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Five London Towers Evacuated Over Fire Safety Concerns | ASHARQ AL-AWSAT English Archive 2005 -2017
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Residents are evacuated from the Taplow Tower residential block as a precautionary measure following concerns over the type of cladding used on the outside of the building on the Chalcots Estate in north London, Britain, June 23, 2017. REUTERS/Hannah McKay

Nearly 4,000 residents were forced to leave their apartments in north London late Friday after fire checks carried out in the wake of the deadly Grenfell Tower inferno found the buildings to be unsafe.

The cladding on the five Chalcots Estate towers is similar to that used on Grenfell, widely blamed for the rapid spread of the massive blaze last week that is presumed to have killed 79 people.

Residents were clutching children, pets and small amounts of clothing and food as they emerged from five tower blocks to sleep on air beds in a local sports center after hearing on the news that their buildings were being evacuated.

Fire checks have been carried out on some 600 high-rise buildings across England after a fire ravaged a social tower block in west London last week, killing at least 79 people.

“I know it’s difficult but Grenfell changes everything,” Georgia Gould, Leader of Camden Council, said in a statement late on Friday. “I don’t believe we can take any risks with our residents’ safety.”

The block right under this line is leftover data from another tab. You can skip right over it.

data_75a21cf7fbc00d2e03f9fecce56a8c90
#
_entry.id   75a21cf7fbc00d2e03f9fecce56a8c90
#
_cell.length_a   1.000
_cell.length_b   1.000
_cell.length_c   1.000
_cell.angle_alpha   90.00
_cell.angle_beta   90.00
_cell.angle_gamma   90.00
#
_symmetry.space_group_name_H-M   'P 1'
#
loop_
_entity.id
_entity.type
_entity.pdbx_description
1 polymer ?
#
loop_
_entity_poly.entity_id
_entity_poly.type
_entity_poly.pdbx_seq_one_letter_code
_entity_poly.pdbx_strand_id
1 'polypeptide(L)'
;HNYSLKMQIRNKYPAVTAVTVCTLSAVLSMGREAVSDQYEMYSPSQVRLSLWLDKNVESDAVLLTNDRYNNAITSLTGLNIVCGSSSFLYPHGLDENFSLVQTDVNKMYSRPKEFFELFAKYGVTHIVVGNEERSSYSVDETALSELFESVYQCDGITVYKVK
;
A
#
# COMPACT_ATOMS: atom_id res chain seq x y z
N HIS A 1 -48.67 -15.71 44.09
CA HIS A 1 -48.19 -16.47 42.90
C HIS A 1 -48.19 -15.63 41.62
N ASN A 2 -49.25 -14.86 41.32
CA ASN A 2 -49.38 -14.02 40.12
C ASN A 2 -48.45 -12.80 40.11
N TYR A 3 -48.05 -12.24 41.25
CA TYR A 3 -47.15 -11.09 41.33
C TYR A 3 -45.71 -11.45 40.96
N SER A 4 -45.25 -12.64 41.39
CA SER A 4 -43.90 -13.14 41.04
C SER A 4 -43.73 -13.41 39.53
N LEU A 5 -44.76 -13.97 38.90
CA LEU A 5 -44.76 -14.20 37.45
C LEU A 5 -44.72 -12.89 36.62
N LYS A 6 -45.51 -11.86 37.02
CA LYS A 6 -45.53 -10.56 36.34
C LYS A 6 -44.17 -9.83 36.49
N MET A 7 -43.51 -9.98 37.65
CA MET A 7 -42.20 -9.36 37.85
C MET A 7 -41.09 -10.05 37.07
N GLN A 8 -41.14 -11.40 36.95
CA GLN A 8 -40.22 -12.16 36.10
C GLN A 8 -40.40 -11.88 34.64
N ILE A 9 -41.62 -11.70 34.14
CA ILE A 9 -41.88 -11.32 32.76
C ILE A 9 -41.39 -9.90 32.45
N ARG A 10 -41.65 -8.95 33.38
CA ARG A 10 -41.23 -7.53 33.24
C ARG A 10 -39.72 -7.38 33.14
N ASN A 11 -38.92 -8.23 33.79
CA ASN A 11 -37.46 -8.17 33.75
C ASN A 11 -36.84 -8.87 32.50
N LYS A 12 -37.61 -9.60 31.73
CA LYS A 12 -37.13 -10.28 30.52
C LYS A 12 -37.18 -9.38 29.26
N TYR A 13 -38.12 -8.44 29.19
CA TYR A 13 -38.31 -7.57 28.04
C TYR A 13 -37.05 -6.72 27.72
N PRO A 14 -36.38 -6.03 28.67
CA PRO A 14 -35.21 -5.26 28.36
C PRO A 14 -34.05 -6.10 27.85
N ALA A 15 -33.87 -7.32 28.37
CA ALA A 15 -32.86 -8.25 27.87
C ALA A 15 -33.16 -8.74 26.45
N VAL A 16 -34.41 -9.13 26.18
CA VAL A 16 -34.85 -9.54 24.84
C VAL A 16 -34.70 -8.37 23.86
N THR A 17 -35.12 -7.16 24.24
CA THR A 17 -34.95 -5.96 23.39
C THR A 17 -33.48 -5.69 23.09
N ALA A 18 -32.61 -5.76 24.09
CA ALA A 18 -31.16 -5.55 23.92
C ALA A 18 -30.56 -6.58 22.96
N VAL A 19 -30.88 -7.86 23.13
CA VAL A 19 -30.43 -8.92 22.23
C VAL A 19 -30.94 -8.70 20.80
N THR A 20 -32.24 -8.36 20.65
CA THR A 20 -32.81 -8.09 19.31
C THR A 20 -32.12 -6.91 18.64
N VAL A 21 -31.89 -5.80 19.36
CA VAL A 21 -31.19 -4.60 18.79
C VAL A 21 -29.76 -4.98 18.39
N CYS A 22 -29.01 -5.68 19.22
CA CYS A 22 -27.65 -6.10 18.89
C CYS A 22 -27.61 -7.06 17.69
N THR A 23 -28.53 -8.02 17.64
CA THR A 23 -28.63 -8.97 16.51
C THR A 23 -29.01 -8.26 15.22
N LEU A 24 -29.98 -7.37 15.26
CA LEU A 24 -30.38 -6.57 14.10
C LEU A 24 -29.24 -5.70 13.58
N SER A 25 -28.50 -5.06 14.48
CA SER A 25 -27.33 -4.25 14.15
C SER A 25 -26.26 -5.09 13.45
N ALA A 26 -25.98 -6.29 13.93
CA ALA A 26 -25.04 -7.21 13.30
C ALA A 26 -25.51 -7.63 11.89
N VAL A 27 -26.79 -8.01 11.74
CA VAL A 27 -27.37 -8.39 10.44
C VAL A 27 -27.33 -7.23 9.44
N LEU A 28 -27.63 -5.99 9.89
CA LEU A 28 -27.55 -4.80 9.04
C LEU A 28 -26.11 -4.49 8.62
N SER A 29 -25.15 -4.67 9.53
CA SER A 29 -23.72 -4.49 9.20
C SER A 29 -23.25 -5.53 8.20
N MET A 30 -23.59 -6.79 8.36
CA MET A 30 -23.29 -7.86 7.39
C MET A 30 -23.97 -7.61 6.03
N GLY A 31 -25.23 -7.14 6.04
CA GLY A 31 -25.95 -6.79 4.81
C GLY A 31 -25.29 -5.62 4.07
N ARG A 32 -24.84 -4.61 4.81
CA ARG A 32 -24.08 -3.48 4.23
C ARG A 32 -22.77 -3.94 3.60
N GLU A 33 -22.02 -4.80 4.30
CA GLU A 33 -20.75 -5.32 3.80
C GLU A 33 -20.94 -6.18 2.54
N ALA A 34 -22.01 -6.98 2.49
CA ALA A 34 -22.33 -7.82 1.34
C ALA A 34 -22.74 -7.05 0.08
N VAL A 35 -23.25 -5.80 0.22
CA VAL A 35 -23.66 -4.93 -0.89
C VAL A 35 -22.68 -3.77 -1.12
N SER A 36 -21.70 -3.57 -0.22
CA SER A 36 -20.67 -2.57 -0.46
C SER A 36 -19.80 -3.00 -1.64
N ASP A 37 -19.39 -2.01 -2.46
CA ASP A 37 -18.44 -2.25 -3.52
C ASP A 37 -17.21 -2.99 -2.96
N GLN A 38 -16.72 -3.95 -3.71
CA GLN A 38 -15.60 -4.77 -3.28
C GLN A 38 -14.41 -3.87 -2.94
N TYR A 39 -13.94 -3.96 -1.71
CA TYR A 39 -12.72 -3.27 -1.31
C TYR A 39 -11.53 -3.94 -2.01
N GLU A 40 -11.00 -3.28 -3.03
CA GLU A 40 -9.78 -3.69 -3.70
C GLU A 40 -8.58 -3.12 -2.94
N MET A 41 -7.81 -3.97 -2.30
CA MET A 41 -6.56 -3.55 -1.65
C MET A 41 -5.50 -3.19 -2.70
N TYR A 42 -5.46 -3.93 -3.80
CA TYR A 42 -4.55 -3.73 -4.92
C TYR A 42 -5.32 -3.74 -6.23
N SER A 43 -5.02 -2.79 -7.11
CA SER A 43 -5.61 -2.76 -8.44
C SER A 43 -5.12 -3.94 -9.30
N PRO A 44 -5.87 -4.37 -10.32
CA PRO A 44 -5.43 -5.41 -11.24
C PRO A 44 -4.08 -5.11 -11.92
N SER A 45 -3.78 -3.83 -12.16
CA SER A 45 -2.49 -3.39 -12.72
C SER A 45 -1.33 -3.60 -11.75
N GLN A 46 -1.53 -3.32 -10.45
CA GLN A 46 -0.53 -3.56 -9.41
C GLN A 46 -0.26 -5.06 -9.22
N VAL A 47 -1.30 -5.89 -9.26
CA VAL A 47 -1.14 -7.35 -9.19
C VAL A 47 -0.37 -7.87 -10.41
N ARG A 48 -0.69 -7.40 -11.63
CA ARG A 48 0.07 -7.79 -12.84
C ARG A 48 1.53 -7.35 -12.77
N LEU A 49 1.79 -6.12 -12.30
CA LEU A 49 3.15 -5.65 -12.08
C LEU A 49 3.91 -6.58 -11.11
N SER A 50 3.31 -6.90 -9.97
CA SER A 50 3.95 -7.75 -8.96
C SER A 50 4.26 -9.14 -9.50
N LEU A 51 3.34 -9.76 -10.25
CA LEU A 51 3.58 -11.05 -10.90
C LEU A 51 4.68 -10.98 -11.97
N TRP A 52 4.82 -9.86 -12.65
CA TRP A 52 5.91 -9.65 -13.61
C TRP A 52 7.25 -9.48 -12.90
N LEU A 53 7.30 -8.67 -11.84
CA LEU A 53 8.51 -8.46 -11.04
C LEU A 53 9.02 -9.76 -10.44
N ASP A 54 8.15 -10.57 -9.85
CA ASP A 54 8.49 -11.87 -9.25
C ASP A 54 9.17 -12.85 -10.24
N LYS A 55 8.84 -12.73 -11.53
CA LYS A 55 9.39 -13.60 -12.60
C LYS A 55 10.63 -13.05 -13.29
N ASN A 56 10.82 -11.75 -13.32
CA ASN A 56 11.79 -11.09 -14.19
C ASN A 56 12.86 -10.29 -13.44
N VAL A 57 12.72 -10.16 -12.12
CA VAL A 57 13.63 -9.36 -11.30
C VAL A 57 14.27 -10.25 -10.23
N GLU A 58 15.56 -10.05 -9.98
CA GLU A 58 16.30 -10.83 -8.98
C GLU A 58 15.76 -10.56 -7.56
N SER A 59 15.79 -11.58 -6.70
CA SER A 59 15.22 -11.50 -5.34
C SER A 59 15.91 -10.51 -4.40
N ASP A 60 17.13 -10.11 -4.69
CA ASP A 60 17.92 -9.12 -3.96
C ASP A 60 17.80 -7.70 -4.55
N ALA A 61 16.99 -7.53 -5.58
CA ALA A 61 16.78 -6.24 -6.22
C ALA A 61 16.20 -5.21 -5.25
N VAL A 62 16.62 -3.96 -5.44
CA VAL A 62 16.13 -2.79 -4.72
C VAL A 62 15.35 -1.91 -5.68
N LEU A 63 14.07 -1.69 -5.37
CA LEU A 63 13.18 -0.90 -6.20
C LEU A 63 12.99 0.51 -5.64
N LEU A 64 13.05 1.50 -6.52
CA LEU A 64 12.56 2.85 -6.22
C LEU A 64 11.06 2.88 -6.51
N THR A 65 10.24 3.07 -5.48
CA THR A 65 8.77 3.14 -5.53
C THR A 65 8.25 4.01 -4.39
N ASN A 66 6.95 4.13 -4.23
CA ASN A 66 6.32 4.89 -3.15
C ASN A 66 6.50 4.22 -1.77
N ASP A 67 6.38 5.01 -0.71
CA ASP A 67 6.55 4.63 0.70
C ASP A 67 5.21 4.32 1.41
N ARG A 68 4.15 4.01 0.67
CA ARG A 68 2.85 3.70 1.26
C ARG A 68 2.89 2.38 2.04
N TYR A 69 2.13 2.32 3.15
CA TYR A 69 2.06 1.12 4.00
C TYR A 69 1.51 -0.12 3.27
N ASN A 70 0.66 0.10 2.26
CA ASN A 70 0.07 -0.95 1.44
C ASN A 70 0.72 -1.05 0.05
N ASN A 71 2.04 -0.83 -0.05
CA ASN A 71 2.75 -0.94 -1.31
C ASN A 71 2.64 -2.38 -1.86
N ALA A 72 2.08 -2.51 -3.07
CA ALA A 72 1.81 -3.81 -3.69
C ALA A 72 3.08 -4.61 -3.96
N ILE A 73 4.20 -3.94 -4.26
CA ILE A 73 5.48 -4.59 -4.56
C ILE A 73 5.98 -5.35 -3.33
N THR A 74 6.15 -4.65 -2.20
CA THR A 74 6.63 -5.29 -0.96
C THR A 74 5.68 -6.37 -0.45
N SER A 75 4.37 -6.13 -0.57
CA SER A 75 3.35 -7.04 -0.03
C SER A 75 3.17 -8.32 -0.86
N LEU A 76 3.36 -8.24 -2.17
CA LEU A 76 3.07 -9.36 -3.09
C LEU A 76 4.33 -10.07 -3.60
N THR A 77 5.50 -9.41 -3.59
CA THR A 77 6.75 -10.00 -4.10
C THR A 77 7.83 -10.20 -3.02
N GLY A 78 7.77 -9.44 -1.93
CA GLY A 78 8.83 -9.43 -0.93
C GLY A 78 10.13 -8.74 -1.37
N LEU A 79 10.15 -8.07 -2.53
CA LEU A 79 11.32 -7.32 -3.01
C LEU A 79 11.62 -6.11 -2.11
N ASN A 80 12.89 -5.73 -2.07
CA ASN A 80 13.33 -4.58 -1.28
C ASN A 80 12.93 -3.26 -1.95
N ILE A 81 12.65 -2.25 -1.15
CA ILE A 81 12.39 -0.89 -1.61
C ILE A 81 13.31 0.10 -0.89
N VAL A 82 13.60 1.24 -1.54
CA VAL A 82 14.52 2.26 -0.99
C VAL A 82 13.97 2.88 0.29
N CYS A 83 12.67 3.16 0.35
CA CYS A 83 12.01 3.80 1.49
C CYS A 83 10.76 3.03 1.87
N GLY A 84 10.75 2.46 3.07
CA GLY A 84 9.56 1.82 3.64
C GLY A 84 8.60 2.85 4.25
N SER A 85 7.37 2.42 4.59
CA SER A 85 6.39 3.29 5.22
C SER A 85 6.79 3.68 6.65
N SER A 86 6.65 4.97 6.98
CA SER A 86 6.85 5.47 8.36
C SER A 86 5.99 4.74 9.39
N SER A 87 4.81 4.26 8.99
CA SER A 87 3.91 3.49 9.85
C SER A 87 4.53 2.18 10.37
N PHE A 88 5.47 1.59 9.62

Michelle Urquhart, who has been living in the Chalcots Estate’s Bray tower, said the situation was “frightening”, AFP reported.

“I don’t know where we are going to go.

“One man in a suit said to me ‘you can’t stay here tonight’.

“We have been living in these flats for the last 10 years with this cladding.”

Camden Council was reported early Saturday saying they had secured “hundreds of hotel beds for Chalcots’ residents.

We’re encouraging all residents to stay with friends and family if they can, otherwise we’ll provide accommodation.”

Police investigating the cause of the deadly 24-storey Grenfell Tower blaze have said the fire started in a fridge but spread rapidly due to the use of external cladding on the building, trapping residents in their beds as they slept.

The cladding has since failed all safety checks.

Detective Superintendent Fiona McCormack was asked on Friday whether the insulation and aluminium tiles used on Grenfell were acceptable for such buildings. “No they’re not,” she said.

“All I can say at the moment is they don’t pass any of the safety tests. So that will form part of what is a manslaughter investigation.”